SEC Hiring Spree to Fight Crypto Fraud
The Securities and Exchange Commission (SEC) is expanding its fight against cryptocurrency fraud. It will soon increase its staff by hiring a “double whammy” of analysts and attorneys. They will almost double the size of the new Crypto Assets and Cyber Unit, which is dedicated to investigating cyber-related threats to the nation’s markets. This unit already has 30 full-time employees, and it will have 50 by the end of this year.
SEC Chair Gary Gensler has defended the agency’s efforts against crypto-corruptions, stating that it was important to dedicate resources to protect the crypto market. He also emphasized that retail investors are the primary victims of crypto fraud.
SEC has charged several individuals with violating federal securities laws. Among them are Sarah L. Theissen and Cheri Beth Bowen. In addition, Ronald R. Deering and Mark F. Hamlin have agreed to settle charges.
SEC has a track record of winning enforcement actions against crypto entities. One of its biggest victories was against LBRY, a crypto-based exchange that sold tokens to U.S. investors without complying with federal securities laws. Another was against Kik, a messaging app that sold digital asset securities to US investors.
The SEC has also been a leader in addressing cyber-related threats to the nation’s market. It has brought forward dozens of enforcement actions involving crypto projects. Additionally, it has also partnered with the IRS Criminal Investigation Division to investigate Silk Road, a darknet drugs marketplace.
As more investors enter the crypto market, the SEC is putting a special unit in place to combat cryptocurrency fraud. Its first action was against BlockFi Lending LLC, which violated the Investment Company Act of 1940.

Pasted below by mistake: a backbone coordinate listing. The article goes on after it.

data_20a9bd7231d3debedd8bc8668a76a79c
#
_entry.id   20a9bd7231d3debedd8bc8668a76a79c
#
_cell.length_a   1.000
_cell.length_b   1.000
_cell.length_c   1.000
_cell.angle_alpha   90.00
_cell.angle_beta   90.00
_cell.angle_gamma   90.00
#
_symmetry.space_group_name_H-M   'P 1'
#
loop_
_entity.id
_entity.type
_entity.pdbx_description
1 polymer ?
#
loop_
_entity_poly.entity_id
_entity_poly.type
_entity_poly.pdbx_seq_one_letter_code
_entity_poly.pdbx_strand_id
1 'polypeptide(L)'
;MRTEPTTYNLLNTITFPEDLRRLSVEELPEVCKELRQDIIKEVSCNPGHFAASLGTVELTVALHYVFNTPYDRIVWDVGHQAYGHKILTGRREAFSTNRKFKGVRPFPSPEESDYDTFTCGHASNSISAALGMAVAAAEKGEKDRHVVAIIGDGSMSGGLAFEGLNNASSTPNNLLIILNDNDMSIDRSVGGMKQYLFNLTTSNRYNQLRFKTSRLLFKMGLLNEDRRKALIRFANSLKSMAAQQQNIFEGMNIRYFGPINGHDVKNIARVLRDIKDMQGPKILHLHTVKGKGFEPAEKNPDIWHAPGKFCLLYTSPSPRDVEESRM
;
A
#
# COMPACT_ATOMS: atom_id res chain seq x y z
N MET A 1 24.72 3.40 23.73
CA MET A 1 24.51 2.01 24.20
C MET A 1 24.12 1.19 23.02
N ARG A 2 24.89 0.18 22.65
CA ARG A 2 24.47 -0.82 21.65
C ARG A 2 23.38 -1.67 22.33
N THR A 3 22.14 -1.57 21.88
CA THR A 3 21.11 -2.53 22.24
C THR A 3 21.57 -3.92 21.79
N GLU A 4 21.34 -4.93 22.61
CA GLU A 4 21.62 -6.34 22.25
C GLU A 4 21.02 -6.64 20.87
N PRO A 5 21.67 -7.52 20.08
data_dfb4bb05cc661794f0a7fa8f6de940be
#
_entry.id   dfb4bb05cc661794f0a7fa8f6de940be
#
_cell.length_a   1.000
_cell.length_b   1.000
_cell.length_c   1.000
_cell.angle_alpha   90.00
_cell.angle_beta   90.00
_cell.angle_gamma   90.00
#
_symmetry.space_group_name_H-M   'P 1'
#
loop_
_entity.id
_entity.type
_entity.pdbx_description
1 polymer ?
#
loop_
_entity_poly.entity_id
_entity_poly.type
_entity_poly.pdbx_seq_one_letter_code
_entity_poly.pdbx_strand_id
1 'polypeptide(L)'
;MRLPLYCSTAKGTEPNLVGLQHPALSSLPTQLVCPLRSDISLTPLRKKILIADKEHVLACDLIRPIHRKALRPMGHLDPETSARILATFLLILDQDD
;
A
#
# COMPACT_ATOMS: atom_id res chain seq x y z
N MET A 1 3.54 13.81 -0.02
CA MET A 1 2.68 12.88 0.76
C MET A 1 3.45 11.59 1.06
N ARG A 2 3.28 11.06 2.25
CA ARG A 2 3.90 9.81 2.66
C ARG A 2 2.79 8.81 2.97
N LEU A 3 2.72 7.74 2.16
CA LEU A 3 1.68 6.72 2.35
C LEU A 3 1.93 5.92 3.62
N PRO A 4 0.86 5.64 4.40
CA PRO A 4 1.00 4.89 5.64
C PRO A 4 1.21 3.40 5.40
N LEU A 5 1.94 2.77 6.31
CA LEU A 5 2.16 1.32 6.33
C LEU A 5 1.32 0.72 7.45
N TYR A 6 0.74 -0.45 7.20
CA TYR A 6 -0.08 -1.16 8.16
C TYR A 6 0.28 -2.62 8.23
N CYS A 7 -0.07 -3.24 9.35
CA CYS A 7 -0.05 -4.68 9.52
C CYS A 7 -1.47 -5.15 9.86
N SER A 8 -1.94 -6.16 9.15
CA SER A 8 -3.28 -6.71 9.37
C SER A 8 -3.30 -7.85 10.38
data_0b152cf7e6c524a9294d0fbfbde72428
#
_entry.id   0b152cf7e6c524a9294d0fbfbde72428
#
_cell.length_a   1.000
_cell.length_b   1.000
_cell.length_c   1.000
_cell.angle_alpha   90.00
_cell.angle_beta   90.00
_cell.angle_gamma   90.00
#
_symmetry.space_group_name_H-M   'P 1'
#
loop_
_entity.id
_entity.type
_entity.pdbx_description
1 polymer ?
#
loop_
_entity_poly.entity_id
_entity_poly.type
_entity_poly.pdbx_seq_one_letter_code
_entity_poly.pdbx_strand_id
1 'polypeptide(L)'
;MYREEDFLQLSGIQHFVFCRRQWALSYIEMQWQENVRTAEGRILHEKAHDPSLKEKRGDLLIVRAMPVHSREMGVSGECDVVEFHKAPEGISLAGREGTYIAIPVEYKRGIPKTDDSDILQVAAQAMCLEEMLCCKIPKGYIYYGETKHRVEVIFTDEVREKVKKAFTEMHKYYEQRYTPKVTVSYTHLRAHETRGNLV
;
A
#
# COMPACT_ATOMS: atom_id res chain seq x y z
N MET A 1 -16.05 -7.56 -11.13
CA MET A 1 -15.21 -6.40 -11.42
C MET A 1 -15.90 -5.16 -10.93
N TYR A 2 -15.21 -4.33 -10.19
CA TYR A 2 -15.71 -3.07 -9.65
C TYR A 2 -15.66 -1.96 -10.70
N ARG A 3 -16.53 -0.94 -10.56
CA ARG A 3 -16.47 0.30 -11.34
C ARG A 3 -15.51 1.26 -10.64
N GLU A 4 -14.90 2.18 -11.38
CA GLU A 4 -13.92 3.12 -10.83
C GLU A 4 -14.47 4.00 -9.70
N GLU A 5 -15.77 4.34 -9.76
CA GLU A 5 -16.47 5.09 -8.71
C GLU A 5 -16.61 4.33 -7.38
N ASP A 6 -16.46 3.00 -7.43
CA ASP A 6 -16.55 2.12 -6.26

Coinbase is currently facing an SEC investigation. The exchange has offered a crypto product, called Lend, which purported to offer 4% interest on the USD Coin. However, it hasn’t registered the program with the Treasury Department.
SEC’s Crypto Assets and Cyber Unit has compiled numerous enforcement actions against public companies and registrants. A few of its notable cases include the case against Kik, which sold digital assets to investors without complying with federal securities laws. Also, the SEC’s action against BlockFi Lending LLC was the first known SEC case involving a crypto-lending product.
While the SEC has a clear stance on crypto-related matters, it is not providing consumers with a clear understanding of its anti-crypto posture. In fact, it has been repeatedly scolded for its failure to investigate crypto firms in November 2022.
On the same day the SEC denied a request for a comment letter from Grayscale, the firm asked the U.S. Court of Appeals for the District of Columbia Circuit to review the agency’s decision. Since the Howey Decision over seventy-five years ago, federal courts have confirmed SEC’s jurisdiction in emergency asset freeze hearings involving crypto markets.
However, the SEC’s crypto-related efforts have been consistently criticized by crypto enthusiasts for lacking due process rights of legitimate crypto-financiers. This has led many to argue that the SEC is a dangerous regulatory outlaw.